We’re human beings, you know.

We’re human beings, you know.

Photo by Nonsap Visuals on Unsplash

So, I feel as if someone lit a firecracker beneath me or something, because wow.  I am irritated.  I have been, dare I say, triggered.  I am not proud of being triggered, but unlike the left, I will try to be more constructive about it.  Hence this post.

Earlier this morning I came across this very interesting article at the New York Post entitled “This pro-America book could buck the left-wing YA trend” and it’s about a new book called Camp Valor, by Scott McEwan and Hof Williams.  It sounds pretty good and I’ll have to keep an eye out for it.  The article is pretty even and unbiased.  I discovered it at a YA subreddit that had quite a few comments, but I didn’t bother to look at those since I figured it would only piss me off.  Conservatives are generally unwelcome on Reddit, except for a handful of subreddits.

So it got me thinking about a book I read several years ago (eight years ago to be exact…thanks, Goodreads) called How Not to be Popular by Jennifer Ziegler.  It’s about a girl with hippies for parents.  She’s tired of moving around, because just when she’s getting settled, she has to move.  I totally understand that, because I moved around as a kid too.  So her plan is to do whatever it takes to be unpopular so that she doesn’t make any attachments.  It does not go well, and she ends up with friends and even a boyfriend who happens to be a Republican.

And, to my utter astonishment, her boyfriend Jack is a well-rounded character who challenges her.  He’s not a silly cartoon character (at some point I think he says he’s not a Republican but he never seemed liberal either).  He’s not some stupid anti-Christian stereotype.  He’s a real person, and I appreciated that so much.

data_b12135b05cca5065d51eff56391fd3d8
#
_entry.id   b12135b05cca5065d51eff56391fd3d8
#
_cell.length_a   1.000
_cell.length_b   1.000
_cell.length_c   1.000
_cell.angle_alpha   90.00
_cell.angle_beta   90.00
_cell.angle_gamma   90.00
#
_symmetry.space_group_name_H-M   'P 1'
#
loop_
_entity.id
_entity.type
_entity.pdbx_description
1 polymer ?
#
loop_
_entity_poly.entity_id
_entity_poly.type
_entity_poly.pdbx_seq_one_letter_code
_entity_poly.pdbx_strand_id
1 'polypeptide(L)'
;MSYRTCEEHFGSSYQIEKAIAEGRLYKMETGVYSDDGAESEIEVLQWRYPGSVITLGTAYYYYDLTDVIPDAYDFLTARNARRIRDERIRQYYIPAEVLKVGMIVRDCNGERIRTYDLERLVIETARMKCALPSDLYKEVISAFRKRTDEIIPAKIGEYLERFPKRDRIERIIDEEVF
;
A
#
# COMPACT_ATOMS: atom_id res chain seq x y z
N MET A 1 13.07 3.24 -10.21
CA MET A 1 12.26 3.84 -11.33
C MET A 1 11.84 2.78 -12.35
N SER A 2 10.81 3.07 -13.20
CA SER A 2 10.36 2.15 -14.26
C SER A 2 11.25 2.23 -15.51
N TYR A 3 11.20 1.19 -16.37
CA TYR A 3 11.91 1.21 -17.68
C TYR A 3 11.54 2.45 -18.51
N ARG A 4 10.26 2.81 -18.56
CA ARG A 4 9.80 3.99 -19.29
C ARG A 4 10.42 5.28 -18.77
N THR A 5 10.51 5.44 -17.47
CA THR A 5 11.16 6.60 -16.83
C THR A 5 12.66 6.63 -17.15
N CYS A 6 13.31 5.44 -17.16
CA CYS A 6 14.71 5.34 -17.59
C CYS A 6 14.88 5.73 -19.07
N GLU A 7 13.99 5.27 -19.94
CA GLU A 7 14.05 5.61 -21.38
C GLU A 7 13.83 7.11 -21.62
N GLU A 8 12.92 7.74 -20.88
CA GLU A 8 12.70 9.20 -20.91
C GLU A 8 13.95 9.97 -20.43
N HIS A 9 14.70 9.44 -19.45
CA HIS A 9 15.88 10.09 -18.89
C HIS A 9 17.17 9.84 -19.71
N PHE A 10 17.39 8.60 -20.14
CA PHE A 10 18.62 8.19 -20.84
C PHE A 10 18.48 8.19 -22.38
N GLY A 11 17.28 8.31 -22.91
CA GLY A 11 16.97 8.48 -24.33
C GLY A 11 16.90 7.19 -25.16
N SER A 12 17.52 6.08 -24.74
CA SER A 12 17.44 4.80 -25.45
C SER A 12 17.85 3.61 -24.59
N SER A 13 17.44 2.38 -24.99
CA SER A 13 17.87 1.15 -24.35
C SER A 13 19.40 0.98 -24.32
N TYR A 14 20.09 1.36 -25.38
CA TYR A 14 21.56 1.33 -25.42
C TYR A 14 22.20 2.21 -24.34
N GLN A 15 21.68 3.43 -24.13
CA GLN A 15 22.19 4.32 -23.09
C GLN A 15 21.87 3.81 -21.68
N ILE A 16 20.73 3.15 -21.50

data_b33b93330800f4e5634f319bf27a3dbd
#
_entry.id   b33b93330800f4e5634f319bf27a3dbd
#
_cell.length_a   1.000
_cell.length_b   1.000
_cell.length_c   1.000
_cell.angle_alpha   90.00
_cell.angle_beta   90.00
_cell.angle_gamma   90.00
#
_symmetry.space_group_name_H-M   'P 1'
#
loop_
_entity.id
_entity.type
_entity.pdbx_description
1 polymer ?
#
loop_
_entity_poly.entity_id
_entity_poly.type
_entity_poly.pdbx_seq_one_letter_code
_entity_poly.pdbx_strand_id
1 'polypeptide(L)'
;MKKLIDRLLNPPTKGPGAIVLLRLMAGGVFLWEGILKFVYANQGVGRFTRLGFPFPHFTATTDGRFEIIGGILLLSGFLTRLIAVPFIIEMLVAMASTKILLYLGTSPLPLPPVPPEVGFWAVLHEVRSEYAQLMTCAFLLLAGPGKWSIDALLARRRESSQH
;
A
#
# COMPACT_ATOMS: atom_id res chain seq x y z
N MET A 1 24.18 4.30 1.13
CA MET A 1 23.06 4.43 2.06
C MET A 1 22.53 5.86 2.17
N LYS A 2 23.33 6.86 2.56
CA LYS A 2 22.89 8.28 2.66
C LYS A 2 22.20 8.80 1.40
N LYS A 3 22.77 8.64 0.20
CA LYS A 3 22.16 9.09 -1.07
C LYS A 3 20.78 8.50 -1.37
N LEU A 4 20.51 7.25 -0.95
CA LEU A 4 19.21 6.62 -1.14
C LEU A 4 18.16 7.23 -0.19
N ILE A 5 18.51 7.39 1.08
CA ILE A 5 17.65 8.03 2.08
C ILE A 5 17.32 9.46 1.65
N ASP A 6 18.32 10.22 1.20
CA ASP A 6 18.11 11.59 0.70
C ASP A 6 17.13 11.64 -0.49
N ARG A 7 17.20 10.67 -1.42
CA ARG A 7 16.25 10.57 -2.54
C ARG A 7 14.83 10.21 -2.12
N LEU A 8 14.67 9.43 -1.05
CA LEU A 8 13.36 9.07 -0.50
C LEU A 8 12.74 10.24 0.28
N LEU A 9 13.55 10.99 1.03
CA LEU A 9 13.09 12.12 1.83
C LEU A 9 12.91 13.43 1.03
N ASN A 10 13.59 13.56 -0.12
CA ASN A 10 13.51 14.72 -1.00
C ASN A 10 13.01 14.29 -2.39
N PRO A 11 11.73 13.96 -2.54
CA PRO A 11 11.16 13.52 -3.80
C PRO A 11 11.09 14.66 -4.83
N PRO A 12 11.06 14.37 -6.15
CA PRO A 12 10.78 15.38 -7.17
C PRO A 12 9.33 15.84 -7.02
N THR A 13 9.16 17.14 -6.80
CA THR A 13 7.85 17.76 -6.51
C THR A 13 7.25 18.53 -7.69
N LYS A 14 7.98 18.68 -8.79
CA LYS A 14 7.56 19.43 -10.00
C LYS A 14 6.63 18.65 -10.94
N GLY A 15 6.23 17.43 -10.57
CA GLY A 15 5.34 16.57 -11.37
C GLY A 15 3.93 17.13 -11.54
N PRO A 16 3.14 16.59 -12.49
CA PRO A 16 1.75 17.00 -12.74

So I looked it up on GoodReads.  I read through some of the reviews, looking for the inevitable liberal whine about how the Republican character wasn’t demonized or whatever, and I did indeed find that.  I updated my review with the following:

“I read this a long time ago, and just thought of it now. I’m surprised my rating is so low, but this book stayed with me for one reason: the Young Republican character is an actual human being, and not a cartoonish villain. This is incredibly rare in literature.

Thank you, author, for treating us Republicans like human beings.

And if you want to talk about appalling hypocrisy, let’s talk about how you climate change nutjobs continue to use resources and technology that’s (supposedly) killing the planet. Do you know how many gallons of water it takes to generate the electricity you use to spew your silly nonsense? If you really cared, you’d get rid of your computer and go live in the wilderness, but you don’t, because it’s all a bunch of nonsense.

Or, we can also talk about how nonviolent you all are, yet you dump urine on people you disagree with you whack your opponents in the head with bike locks, you express your desire to see a twelve year old boy locked in a cage full of pedophiles…but you’d better not criticize how the Obama girls are dressed at an official event! That’s racist.

I could spend the next four hundred years going on about how utterly hypocritical the left is, but I won’t live that long, and this text box will only accept so many characters. But, again, I’d like to thank the author for writing an actual story and not two hundred pages of bullshit liberal talking points.”

I was so angry at this one reviewer mentioning the hoary old canard about “Republican” hypocrisy that I just had to make a post.

I was going to address the points the idiot reviewer made, but I don’t want to now.  I have already covered this whole hypocrisy thing anyway.

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